Why You Should Get Rid Of #flash
Flash was always a bit of a monster for bloggers and web entrepreneurs. The interactive #video platform offered some interesting capabilities, but for standard video playback it was a waste of resources that only bogged down the user experience. From an SEO perspective, Flash has always been a terrible choice. Even with all of the effort on behalf of #google to crawl the content in Flash files, it didn’t send nearly the amount of information to Google that other platforms did. If none of that was enough to discourage you from using Flash, this should be the final straw:
Adobe, the company that created Flash, has openly declared that HTML is the future of online video. Danny Winkor had this to say:
“HTML5 is now universally supported on major mobile devices, in some cases exclusively. This makes HTML5 the best solution for creating and deploying content in the browser across mobile platforms. We are excited about this, and will continue our work with key players in the HTML community…”
If you can’t beat them, join them. Rather than fight tooth and nail or admit defeat, Adobe is making the right move by developing products specifically for HTML5. The new products will take some of the lessons learned from Flash in order to create similar platforms, only these new platforms will be based on HTML5.
This is good news for web developers who want to provide users with an animated, interactive experience. The one advantage that Flash had was the ability to generate not just videos, but interfaces. It will be interesting to see what products they have to offer. Thankfully, the fact that the end product will be designed for HTML5 means that these new interfaces and videos will be viewable on virtually all devices and browsers, and the content will be more easily crawled by the search engines.
Flash and SEO
While Google made some changes in recent years in order to extract some of the information from Flash files, the result was still a mess for anybody concerned about SEO (Search Engine Optimization). Sites consisting entirely of Flash don’t separate the content into different pages, so all of the content gets mashed into one big mess. HTML tags are absent. Flash almost always takes too long to load, and many browsers don’t even have Flash installed.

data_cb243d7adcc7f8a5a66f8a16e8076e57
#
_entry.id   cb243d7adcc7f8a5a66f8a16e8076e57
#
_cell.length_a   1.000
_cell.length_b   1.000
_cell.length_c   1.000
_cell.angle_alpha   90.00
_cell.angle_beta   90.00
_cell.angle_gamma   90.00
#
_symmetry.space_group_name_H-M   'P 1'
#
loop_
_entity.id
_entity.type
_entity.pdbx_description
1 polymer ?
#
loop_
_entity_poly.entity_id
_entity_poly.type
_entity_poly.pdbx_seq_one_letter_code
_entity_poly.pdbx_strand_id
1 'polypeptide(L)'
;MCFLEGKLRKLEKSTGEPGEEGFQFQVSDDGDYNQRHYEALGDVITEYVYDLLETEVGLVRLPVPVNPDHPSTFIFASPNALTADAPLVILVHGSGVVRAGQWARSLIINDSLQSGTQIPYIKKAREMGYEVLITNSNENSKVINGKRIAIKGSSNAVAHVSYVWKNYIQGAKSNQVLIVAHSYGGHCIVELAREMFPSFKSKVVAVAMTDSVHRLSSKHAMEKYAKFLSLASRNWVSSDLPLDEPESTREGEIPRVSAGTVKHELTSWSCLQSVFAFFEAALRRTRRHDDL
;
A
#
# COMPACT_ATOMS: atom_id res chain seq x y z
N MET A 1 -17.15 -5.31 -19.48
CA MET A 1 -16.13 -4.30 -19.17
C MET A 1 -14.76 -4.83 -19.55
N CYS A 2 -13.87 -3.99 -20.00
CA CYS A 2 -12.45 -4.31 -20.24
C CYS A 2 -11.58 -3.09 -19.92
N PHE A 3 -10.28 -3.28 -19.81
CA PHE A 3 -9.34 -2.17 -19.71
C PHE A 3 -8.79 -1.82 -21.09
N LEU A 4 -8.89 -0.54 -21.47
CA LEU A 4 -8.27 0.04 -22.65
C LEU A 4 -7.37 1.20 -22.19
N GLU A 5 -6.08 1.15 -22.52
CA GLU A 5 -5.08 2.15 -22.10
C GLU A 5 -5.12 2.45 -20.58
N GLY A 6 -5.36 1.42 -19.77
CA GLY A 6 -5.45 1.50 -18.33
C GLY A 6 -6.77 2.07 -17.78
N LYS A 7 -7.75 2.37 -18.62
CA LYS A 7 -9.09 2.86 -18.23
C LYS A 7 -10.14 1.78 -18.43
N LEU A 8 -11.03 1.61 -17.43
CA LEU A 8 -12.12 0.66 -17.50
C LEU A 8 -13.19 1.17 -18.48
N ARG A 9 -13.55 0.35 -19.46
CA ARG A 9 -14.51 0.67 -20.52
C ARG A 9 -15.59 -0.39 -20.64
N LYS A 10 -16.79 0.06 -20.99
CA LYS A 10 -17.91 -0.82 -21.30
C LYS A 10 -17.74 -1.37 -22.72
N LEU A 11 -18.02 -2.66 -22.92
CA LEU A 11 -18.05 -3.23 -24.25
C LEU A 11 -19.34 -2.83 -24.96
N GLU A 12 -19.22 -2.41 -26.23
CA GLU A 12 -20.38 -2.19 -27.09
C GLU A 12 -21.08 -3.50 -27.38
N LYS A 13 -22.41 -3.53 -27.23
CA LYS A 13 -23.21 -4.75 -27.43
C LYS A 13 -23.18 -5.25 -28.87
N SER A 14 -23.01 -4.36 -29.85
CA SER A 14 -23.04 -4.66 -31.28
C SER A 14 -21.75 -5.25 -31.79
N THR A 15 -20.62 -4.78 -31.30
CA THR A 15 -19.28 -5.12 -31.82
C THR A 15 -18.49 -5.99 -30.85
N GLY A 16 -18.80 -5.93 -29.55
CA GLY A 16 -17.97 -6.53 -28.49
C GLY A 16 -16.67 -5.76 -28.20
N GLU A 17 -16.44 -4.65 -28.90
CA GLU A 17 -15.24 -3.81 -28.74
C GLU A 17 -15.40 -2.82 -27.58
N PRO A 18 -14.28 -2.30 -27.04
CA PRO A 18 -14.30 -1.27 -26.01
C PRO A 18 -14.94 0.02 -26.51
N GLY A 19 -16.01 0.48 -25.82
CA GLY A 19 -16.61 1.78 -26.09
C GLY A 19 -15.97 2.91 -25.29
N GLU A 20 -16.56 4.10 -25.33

Microsoft’s #silverlight platform, a competitor to Flash, is completely dead in the water. Even before Adobe’s announcement, it wasn’t even clear whether Microsoft was going to release another version of the platform. It suffered from many of the same problems Flash did, most notably the incompatibility with various browsers, especially mobile devices.
HTML5 Isn’t a Cure All
While HTML5 is an improvement over Flash in many ways, it’s not gong to solve all of your problems. While the various tags and attributes available through HTML5 will allow you to offer more information to Google than ever before, the search engine still can’t crawl the actual content of a video.
It is still best practice to avoid making sites or pages based entirely on video. It is a far better option to include a full transcript of the video, either on the page itself or within the HTML attributes as the fallback content. Generally speaking, a video should be treated as a benefit for readers, but it should be included on a page that follows all the same criteria of a traditional site page.
By the same token, avoid creating videos that play automatically. The user should always feel like they are in control of their own experience. Video introductions annoy most users and are likely to send them screaming for the back button. In many cases they will also slow down the user experience and lead to frustration.
Multimedia can do a lot to enhance your site, but incorporate it in a way that is friendly to your users and to the search engines. By necessity, that means staying away from Flash.
Guest Blog Author: Andrej Hendelja